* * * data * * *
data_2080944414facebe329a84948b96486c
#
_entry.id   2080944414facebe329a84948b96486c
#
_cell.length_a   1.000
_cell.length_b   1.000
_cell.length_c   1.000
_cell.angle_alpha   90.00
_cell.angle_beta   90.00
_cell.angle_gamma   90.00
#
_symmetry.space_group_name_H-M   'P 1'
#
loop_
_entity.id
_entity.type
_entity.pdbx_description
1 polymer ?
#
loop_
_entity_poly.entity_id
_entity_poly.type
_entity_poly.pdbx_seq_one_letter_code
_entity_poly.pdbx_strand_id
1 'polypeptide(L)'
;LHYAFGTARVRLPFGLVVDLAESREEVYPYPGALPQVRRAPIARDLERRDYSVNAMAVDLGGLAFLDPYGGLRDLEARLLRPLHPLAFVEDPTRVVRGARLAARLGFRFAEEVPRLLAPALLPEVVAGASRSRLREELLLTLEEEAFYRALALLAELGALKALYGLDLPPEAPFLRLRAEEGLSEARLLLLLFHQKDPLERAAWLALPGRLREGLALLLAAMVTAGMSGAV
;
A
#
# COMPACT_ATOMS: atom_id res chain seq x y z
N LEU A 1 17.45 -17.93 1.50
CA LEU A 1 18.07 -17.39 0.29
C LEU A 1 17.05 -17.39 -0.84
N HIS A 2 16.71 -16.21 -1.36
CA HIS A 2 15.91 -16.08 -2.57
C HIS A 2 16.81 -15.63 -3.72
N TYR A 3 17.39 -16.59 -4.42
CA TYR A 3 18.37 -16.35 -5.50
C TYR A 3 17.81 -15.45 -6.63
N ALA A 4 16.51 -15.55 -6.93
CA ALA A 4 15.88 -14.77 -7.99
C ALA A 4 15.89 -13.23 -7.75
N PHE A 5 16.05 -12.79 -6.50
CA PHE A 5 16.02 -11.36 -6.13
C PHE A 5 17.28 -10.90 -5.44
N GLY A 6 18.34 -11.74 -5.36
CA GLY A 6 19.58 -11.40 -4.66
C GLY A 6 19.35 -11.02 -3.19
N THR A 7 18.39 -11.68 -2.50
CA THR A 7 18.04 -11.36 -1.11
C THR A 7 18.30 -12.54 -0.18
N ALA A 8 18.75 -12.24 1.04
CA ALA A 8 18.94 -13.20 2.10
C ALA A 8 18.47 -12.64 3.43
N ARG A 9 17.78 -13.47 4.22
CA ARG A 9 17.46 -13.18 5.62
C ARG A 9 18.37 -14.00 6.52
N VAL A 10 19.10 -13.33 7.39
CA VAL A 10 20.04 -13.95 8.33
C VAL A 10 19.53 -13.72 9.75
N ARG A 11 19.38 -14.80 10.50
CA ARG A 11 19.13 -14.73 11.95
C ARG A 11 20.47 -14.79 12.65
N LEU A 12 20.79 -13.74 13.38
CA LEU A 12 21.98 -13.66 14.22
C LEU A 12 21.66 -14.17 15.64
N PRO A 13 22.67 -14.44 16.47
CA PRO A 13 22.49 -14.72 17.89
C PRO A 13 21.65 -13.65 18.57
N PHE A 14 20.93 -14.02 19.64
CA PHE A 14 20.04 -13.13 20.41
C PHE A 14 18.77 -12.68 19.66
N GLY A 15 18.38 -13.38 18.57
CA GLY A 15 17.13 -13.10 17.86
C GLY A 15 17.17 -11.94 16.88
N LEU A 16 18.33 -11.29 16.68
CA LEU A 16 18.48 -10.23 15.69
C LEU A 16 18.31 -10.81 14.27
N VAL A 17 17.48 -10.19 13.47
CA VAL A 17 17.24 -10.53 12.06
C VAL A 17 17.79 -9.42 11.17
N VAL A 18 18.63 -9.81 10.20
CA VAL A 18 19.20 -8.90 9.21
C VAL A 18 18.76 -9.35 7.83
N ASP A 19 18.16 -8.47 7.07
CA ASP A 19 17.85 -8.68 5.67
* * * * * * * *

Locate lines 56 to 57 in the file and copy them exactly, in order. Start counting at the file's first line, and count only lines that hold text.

CA ARG A 9 17.46 -13.18 5.62
C ARG A 9 18.37 -14.00 6.52